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English Dictionary: theory by the DICT Development Group
4 results for theory
From WordNet (r) 3.0 (2006) [wn]:
theory
n
  1. a well-substantiated explanation of some aspect of the natural world; an organized system of accepted knowledge that applies in a variety of circumstances to explain a specific set of phenomena; "theories can incorporate facts and laws and tested hypotheses"; "true in fact and theory"
  2. a tentative insight into the natural world; a concept that is not yet verified but that if true would explain certain facts or phenomena; "a scientific hypothesis that survives experimental testing becomes a scientific theory"; "he proposed a fresh theory of alkalis that later was accepted in chemical practices"
    Synonym(s): hypothesis, possibility, theory
  3. a belief that can guide behavior; "the architect has a theory that more is less"; "they killed him on the theory that dead men tell no tales"
From Webster's Revised Unabridged Dictionary (1913) [web1913]:
   Theory \The"o*ry\, n.; pl. {Theories}. [F. th[82]orie, L.
      theoria, Gr. [?] a beholding, spectacle, contemplation,
      speculation, fr. [?] a spectator, [?] to see, view. See
      {Theater}.]
      1. A doctrine, or scheme of things, which terminates in
            speculation or contemplation, without a view to practice;
            hypothesis; speculation.
  
      Note: [bd]This word is employed by English writers in a very
               loose and improper sense. It is with them usually
               convertible into hypothesis, and hypothesis is commonly
               used as another term for conjecture. The terms theory
               and theoretical are properly used in opposition to the
               terms practice and practical. In this sense, they were
               exclusively employed by the ancients; and in this
               sense, they are almost exclusively employed by the
               Continental philosophers.[b8] --Sir W. Hamilton.
  
      2. An exposition of the general or abstract principles of any
            science; as, the theory of music.
  
      3. The science, as distinguished from the art; as, the theory
            and practice of medicine.
  
      4. The philosophical explanation of phenomena, either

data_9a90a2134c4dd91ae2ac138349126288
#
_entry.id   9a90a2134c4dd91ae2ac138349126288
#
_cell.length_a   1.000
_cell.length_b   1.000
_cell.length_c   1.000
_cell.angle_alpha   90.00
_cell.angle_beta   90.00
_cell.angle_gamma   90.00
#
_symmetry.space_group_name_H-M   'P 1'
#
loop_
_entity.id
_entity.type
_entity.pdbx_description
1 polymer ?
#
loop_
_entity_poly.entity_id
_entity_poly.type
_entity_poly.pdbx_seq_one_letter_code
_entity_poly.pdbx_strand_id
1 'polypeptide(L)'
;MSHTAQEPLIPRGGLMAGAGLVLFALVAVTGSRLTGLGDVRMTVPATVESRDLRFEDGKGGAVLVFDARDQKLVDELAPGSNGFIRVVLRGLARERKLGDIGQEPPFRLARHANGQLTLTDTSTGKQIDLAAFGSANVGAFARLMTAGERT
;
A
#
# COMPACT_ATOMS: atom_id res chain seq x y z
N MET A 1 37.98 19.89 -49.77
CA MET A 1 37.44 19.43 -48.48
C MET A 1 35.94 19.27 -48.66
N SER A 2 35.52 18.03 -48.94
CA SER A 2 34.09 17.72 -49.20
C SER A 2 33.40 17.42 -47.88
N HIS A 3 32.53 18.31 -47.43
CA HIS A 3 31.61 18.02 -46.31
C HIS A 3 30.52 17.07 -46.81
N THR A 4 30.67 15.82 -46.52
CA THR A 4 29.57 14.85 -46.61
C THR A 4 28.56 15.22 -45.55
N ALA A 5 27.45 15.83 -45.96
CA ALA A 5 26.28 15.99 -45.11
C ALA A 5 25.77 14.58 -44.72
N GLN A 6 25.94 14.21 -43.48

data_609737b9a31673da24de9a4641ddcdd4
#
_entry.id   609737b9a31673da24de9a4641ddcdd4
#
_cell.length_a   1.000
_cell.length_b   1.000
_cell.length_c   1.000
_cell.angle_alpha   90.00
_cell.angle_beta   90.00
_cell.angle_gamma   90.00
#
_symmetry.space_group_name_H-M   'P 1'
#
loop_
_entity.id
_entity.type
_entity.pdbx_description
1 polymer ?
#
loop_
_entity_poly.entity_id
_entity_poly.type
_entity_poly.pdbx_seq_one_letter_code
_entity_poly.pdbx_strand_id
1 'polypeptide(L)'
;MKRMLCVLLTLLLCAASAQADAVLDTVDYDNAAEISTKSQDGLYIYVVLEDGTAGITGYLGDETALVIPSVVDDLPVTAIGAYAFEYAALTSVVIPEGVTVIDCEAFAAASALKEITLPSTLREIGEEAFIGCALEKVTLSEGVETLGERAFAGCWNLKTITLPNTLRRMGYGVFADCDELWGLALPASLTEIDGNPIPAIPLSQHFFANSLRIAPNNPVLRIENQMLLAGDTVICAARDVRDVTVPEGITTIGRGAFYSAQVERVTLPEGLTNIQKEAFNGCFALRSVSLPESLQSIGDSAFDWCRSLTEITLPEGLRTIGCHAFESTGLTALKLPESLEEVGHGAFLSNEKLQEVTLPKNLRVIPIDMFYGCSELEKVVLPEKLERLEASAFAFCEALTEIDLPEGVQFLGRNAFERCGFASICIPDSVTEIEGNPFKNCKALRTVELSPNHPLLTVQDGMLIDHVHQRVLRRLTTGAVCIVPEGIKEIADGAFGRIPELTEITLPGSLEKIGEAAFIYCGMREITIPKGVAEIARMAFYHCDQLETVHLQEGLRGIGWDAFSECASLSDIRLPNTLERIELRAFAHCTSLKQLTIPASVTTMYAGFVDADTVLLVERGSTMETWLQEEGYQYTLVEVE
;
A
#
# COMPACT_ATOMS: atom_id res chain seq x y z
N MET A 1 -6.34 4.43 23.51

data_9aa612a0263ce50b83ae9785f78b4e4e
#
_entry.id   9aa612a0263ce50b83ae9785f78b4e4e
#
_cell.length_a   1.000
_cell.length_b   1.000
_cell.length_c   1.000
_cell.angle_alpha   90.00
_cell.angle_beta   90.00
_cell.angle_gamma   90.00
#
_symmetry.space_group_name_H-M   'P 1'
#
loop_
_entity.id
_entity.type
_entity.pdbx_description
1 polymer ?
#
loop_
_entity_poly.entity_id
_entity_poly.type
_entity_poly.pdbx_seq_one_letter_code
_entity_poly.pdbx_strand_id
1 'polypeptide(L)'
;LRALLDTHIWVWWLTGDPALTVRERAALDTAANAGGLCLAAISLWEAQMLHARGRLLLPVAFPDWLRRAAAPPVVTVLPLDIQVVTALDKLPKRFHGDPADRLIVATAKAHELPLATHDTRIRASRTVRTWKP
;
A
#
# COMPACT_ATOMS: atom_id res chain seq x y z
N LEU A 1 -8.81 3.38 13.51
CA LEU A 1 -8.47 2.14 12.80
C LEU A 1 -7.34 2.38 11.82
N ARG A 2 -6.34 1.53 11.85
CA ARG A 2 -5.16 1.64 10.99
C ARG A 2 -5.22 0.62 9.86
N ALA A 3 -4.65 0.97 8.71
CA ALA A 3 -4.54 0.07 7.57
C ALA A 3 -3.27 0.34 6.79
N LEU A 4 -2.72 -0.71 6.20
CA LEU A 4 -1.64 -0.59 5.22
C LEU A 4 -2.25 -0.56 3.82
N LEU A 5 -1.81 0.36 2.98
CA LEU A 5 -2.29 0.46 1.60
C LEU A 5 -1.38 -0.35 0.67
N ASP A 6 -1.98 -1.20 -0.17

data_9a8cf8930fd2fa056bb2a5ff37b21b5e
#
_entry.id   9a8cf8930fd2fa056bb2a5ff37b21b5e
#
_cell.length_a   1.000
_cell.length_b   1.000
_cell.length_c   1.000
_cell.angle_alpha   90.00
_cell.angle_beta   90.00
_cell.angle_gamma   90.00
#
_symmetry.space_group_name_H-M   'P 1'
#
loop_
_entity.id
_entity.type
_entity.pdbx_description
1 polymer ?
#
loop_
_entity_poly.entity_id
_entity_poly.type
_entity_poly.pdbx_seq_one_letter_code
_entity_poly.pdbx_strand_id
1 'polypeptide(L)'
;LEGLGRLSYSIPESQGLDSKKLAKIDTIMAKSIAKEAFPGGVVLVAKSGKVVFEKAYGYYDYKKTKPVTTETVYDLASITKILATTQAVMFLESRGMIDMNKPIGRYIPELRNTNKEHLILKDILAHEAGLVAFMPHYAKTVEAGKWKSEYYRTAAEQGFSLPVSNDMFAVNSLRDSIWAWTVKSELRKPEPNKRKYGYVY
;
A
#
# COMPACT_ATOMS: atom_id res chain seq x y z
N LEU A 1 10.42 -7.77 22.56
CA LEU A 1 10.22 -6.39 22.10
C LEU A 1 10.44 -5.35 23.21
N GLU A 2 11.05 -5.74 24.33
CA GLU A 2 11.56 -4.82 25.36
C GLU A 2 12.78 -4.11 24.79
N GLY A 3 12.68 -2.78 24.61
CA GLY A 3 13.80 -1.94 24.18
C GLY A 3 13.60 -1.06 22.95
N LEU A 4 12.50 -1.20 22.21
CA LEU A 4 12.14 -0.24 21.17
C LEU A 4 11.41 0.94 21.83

physical or moral; as, Lavoisier's theory of combustion;
            Adam Smith's theory of moral sentiments.
  
      {Atomic theory}, {Binary theory}, etc. See under {Atomic},
            {Binary}, etc.
  
      Syn: Hypothesis, speculation.
  
      Usage: {Theory}, {Hypothesis}. A theory is a scheme of the
                  relations subsisting between the parts of a systematic
                  whole; an hypothesis is a tentative conjecture
                  respecting a cause of phenomena.

From Jargon File (4.2.0, 31 JAN 2000) [jargon]:
   theory n.   The consensus, idea, plan, story, or set of rules
   that is currently being used to inform a behavior.   This usage is a
   generalization and (deliberate) abuse of the technical meaning.
   "What's the theory on fixing this TECO loss?"   "What's the theory on
   dinner tonight?"   ("Chinatown, I guess.")   "What's the current
   theory on letting lusers on during the day?"   "The theory behind
   this change is to fix the following well-known screw...."
  
  

From The Free On-line Dictionary of Computing (15Feb98) [foldoc]:
   theory
  
      The consensus, idea, plan, story, or set of rules that is
      currently being used to inform a behaviour.   This usage is a
      generalisation and (deliberate) abuse of the technical
      meaning.   "What's the theory on fixing this TECO loss?"
      "What's the theory on dinner tonight?"   ("Chinatown, I
      guess.")   "What's the current theory on letting lusers on
      during the day?"   "The theory behind this change is to fix the
      following well-known screw...."
  
      (1994-12-14)
  
  
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